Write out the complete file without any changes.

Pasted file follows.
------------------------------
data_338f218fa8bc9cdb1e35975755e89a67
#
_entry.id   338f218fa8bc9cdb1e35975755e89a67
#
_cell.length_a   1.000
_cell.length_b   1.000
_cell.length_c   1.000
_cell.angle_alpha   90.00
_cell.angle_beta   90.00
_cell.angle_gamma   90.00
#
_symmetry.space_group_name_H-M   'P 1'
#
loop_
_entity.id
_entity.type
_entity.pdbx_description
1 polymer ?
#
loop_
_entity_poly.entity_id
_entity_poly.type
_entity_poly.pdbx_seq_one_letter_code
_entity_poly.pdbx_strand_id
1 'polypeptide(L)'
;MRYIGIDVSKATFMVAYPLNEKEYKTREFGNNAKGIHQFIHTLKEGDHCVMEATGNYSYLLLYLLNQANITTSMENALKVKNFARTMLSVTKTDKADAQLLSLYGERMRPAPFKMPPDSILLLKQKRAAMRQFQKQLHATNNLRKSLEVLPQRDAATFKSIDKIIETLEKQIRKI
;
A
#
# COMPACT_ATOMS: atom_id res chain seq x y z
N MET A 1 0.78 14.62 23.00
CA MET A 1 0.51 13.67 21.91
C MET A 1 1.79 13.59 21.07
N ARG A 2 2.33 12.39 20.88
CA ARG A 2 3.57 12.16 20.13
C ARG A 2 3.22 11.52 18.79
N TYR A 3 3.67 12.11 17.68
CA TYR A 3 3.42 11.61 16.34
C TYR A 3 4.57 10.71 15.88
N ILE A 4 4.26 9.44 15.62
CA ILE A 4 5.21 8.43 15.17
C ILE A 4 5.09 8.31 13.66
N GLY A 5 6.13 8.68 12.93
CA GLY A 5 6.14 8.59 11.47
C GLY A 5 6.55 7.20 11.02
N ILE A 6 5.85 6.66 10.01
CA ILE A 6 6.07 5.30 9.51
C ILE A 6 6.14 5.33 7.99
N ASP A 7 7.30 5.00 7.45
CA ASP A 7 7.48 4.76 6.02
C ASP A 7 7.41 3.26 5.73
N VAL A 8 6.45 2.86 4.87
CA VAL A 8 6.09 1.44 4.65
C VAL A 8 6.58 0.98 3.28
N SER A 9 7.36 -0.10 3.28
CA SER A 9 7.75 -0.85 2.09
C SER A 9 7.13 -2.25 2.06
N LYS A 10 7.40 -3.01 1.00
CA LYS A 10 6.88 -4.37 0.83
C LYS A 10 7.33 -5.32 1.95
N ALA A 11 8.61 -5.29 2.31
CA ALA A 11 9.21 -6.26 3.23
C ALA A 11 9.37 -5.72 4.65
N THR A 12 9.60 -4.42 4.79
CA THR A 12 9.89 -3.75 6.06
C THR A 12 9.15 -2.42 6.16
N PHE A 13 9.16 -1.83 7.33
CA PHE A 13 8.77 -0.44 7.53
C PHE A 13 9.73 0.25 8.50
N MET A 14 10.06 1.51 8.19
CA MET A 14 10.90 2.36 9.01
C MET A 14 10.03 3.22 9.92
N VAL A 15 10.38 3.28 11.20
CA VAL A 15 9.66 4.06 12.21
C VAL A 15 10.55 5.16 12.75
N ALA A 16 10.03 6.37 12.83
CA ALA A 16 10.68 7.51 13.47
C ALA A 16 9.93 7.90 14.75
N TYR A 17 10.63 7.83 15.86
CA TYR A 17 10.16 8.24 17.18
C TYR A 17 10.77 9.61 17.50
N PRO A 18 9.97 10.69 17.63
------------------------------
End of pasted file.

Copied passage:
data_338f218fa8bc9cdb1e35975755e89a67
#
_entry.id   338f218fa8bc9cdb1e35975755e89a67
#
_cell.length_a   1.000
_cell.length_b   1.000
_cell.length_c   1.000
_cell.angle_alpha   90.00
_cell.angle_beta   90.00
_cell.angle_gamma   90.00
#
_symmetry.space_group_name_H-M   'P 1'
#
loop_
_entity.id
_entity.type
_entity.pdbx_description
1 polymer ?
#
loop_
_entity_poly.entity_id
_entity_poly.type
_entity_poly.pdbx_seq_one_letter_code
_entity_poly.pdbx_strand_id
1 'polypeptide(L)'
;MRYIGIDVSKATFMVAYPLNEKEYKTREFGNNAKGIHQFIHTLKEGDHCVMEATGNYSYLLLYLLNQANITTSMENALKVKNFARTMLSVTKTDKADAQLLSLYGERMRPAPFKMPPDSILLLKQKRAAMRQFQKQLHATNNLRKSLEVLPQRDAATFKSIDKIIETLEKQIRKI
;
A
#
# COMPACT_ATOMS: atom_id res chain seq x y z
N MET A 1 0.78 14.62 23.00
CA MET A 1 0.51 13.67 21.91
C MET A 1 1.79 13.59 21.07
N ARG A 2 2.33 12.39 20.88
CA ARG A 2 3.57 12.16 20.13
C ARG A 2 3.22 11.52 18.79
N TYR A 3 3.67 12.11 17.68
CA TYR A 3 3.42 11.61 16.34
C TYR A 3 4.57 10.71 15.88
N ILE A 4 4.26 9.44 15.62
CA ILE A 4 5.21 8.43 15.17
C ILE A 4 5.09 8.31 13.66
N GLY A 5 6.13 8.68 12.93
CA GLY A 5 6.14 8.59 11.47
C GLY A 5 6.55 7.20 11.02
N ILE A 6 5.85 6.66 10.01
CA ILE A 6 6.07 5.30 9.51
C ILE A 6 6.14 5.33 7.99
N ASP A 7 7.30 5.00 7.45
CA ASP A 7 7.48 4.76 6.02
C ASP A 7 7.41 3.26 5.73
N VAL A 8 6.45 2.86 4.87
CA VAL A 8 6.09 1.44 4.65
C VAL A 8 6.58 0.98 3.28
N SER A 9 7.36 -0.10 3.28
CA SER A 9 7.75 -0.85 2.09
C SER A 9 7.13 -2.25 2.06
N LYS A 10 7.40 -3.01 1.00
CA LYS A 10 6.88 -4.37 0.83
C LYS A 10 7.33 -5.32 1.95
N ALA A 11 8.61 -5.29 2.31
CA ALA A 11 9.21 -6.26 3.23
C ALA A 11 9.37 -5.72 4.65
N THR A 12 9.60 -4.42 4.79
CA THR A 12 9.89 -3.75 6.06
C THR A 12 9.15 -2.42 6.16
N PHE A 13 9.16 -1.83 7.33
CA PHE A 13 8.77 -0.44 7.53
C PHE A 13 9.73 0.25 8.50
N MET A 14 10.06 1.51 8.19
CA MET A 14 10.90 2.36 9.01
C MET A 14 10.03 3.22 9.92
N VAL A 15 10.38 3.28 11.20
CA VAL A 15 9.66 4.06 12.21
C VAL A 15 10.55 5.16 12.75
N ALA A 16 10.03 6.37 12.83
CA ALA A 16 10.68 7.51 13.47
C ALA A 16 9.93 7.90 14.75
N TYR A 17 10.63 7.83 15.86
CA TYR A 17 10.16 8.24 17.18
C TYR A 17 10.77 9.61 17.50
N PRO A 18 9.97 10.69 17.63